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Economy 1. What are the three main types of industries in Canada? 2. In what industry do most Canadians work? 3. What country is Canada’s largest trading partner? 4. Which region is known as the industrial and manufacturing heartland of Canada? 5. Which region of Canada is known for both its fertile agricultural land and valuable energy resources? Federal Government 1. Who is Canada’s Head of State? 2. Who is the Queen’s representative in Canada? 3. What is the name of the Governor General? 4. What do you call the Queen’s representative in the provinces? 5. What is Canada’s system of government called? 6. What are the three parts of Parliament? 7. Explain how the levels of government are different. 8. What do you call a law before it is passed? 9. How are members of Parliament chosen?

10. Who do members of Parliament represent? 11. How does a bill become law? 12. What are the three levels of government in Canada? 13. Name two responsibilities for each level of government. 14. What is the government of all of Canada called? Federal Elections 1. How many electoral districts are there in Canada? 2. In what electoral district do you live? 3. Who has the right to vote in federal elections? 4. What three requirements must you meet in order to vote in a federal election? 5. What is written on a federal election ballot? 6. What do you mark on a federal election ballot? 7. How is the government formed after an election? 8. How is the Prime Minister chosen? 9. When does an election have to be held according to the Constitution?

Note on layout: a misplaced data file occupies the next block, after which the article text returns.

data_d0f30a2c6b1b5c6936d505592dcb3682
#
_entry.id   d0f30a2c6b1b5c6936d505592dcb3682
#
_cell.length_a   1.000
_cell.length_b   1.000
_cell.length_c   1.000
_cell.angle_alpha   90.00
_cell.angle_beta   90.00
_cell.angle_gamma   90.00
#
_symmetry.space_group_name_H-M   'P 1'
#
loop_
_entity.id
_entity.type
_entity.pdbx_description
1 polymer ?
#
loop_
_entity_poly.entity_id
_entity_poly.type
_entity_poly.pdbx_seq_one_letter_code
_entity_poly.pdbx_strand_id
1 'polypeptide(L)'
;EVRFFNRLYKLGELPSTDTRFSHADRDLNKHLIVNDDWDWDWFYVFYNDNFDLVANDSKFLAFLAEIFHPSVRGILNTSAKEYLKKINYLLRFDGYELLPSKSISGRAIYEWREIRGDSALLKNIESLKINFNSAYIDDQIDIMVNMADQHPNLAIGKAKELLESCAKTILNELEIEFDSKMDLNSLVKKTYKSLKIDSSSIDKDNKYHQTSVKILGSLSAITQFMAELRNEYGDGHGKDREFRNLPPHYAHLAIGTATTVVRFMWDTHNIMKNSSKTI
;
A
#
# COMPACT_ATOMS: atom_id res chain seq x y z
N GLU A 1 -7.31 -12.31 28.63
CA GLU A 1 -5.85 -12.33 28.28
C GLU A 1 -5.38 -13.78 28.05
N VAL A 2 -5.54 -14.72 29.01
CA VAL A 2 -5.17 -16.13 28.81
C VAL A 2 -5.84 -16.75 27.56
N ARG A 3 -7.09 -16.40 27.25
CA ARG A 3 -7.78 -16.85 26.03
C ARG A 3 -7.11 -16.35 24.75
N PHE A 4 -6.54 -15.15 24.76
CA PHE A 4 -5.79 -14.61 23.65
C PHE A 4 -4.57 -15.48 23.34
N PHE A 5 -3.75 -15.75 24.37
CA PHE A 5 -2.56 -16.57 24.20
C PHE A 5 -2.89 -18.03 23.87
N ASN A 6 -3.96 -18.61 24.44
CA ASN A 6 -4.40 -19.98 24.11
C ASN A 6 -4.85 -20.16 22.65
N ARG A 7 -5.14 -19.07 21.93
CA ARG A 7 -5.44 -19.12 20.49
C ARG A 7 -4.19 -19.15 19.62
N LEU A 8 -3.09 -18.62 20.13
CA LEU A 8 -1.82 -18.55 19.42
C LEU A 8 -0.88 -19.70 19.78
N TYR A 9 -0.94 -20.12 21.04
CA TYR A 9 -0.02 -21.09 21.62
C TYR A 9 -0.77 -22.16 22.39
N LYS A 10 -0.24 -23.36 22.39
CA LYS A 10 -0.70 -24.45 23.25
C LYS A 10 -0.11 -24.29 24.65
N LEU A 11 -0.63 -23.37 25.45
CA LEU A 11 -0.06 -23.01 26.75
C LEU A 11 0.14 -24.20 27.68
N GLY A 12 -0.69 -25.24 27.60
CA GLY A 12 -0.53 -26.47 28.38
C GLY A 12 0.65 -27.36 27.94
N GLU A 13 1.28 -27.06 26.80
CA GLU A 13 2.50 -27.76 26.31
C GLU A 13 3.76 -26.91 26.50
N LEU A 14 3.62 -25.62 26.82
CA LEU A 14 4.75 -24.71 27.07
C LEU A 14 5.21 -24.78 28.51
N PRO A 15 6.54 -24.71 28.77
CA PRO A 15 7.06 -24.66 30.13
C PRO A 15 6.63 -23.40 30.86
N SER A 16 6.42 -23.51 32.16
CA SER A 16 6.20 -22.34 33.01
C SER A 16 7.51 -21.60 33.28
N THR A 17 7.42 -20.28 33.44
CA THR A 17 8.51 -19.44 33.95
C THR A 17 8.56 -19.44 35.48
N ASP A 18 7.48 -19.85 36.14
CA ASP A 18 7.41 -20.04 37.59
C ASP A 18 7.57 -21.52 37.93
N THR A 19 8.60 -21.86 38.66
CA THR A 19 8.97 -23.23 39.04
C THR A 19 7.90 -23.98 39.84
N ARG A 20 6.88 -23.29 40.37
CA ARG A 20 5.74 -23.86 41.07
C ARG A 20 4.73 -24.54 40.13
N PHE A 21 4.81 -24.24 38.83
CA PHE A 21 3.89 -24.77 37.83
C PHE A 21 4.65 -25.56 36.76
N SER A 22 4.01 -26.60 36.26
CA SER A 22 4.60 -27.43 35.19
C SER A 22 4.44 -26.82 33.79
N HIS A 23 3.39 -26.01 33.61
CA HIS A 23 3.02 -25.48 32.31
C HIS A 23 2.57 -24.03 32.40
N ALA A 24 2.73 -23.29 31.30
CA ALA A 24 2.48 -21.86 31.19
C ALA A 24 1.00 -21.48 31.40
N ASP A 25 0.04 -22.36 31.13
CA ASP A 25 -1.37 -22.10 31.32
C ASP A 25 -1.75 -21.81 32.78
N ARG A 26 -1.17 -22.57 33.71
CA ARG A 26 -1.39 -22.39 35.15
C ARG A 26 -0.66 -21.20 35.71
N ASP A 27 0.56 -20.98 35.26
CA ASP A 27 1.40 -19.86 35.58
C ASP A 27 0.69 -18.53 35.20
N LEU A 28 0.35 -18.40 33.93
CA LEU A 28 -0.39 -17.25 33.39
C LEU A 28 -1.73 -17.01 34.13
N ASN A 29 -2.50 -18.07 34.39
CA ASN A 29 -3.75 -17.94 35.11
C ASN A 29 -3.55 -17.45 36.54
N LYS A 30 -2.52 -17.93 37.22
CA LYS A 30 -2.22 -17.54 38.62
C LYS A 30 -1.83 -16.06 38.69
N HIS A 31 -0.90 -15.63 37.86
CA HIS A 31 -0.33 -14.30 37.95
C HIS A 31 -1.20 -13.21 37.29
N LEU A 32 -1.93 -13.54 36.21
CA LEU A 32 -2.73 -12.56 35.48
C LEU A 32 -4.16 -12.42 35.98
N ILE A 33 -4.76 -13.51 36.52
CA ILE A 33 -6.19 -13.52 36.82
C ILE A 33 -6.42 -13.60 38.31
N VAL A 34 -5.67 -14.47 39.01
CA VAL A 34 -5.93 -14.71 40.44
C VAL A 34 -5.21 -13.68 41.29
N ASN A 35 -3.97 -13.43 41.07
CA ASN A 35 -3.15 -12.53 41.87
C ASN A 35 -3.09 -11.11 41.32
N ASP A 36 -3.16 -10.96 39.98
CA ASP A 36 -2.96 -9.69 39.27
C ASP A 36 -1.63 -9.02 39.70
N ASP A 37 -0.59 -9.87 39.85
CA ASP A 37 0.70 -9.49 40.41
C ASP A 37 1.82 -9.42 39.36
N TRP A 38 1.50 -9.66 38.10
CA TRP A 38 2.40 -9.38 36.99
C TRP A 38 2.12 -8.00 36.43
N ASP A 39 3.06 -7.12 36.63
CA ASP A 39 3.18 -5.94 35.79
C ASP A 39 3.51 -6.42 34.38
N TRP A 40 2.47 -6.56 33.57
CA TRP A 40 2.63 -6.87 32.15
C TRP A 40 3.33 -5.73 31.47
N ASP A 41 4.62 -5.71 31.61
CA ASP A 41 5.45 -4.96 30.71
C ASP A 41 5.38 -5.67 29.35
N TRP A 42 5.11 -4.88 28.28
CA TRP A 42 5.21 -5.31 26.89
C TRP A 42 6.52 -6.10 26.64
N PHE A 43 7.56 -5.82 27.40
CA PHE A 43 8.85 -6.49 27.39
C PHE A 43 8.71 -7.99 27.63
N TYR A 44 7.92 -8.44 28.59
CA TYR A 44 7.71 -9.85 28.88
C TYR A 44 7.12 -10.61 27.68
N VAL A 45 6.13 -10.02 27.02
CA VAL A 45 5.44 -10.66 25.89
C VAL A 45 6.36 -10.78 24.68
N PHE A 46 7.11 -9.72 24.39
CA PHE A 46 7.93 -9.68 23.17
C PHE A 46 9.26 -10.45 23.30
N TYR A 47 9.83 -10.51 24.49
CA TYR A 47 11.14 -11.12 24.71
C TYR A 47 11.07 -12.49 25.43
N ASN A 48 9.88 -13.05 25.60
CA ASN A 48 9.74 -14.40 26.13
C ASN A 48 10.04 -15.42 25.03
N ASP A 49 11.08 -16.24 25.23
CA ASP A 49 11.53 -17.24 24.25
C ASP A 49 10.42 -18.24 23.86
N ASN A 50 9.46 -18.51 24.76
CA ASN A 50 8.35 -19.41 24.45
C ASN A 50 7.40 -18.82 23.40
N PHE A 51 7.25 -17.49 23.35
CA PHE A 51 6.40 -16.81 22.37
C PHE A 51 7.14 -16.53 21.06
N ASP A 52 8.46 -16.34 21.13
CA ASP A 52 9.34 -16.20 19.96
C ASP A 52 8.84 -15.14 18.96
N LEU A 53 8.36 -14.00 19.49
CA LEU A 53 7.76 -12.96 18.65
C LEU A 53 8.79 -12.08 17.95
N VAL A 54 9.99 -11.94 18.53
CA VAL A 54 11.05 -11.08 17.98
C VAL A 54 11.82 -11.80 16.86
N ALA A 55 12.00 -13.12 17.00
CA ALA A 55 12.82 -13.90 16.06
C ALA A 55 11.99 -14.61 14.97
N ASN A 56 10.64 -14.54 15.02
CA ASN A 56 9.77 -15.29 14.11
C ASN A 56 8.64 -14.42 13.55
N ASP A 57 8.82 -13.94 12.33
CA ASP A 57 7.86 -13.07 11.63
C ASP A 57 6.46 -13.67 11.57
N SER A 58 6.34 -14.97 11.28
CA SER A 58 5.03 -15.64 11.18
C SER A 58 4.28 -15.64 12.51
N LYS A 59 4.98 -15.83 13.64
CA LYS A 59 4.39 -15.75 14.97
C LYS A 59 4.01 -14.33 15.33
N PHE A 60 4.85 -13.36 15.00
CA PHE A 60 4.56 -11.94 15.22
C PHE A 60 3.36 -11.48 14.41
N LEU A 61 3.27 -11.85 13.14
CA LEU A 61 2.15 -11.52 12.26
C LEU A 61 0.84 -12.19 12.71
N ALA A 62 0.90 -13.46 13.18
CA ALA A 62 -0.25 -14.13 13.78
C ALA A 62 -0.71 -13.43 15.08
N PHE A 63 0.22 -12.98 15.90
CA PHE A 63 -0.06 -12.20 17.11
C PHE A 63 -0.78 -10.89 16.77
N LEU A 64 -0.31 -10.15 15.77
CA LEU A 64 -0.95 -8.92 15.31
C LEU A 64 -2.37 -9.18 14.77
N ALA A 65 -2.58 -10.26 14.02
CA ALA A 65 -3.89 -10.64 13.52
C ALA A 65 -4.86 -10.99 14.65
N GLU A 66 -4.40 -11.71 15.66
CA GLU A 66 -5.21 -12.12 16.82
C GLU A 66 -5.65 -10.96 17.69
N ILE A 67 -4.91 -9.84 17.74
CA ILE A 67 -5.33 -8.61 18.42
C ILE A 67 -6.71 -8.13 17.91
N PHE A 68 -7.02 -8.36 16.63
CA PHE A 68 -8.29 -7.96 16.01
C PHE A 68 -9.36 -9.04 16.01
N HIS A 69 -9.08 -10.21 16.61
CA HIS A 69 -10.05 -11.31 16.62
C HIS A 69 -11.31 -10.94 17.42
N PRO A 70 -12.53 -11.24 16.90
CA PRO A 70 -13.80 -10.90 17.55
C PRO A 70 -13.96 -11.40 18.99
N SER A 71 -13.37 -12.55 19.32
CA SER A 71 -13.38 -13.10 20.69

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10. Name all the federal political parties in the House of Commons and their leaders. 11. Which party becomes the official opposition? 12. What is the role of the opposition parties? 13. Which party is the official opposition at the federal level? 14. Name the Prime Minister of Canada and his party. 15. Name your member of Parliament and the party he or she belongs to. 16. What is a voter information card? 17. Who has the right to run as a candidate in federal elections? 18. Who do Canadians vote for in a federal election? 19. What do political parties do? 20. Which federal political party is in power? 21. How are senators chosen? 22. What should you do if you do not receive a voter information card telling you when and where to vote? 23. After a federal election, which party forms the new government?

Section II. Questions about your region
1. What is the capital city of the province or territory in which you live? 2. List three natural resources important to your region’s economy today. 3. Who is your city councillor, alderperson, reeve or regional councillor? 4. What is the name of your mayor? 5. What is the name of your provincial representative (member of the Legislative Assembly, member of the provincial Parliament, member of the National Assembly or member of the House of Assembly)? 6. What is the name of the premier of your province or territory? 7. Which political party is in power in your province or territory? 8. What is the name of the leader of the opposition in your province? 9. What is the name of your lieutenant governor or commissioner?

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These questions have been developed as a study guide. Your citizenship test is made up of similar questions. Sample Question Answer this question. Draw a circle around the letter beside the correct answer. What are the colours of the Canadian flag? a) red, white and blue b) red and white c) blue and white d) red, orange and green

The answer to this question is (b). You should have put a circle around the (b) like this: a) red, white and blue b) red and white c) blue and white d) red, orange and green There is only one correct answer to each question.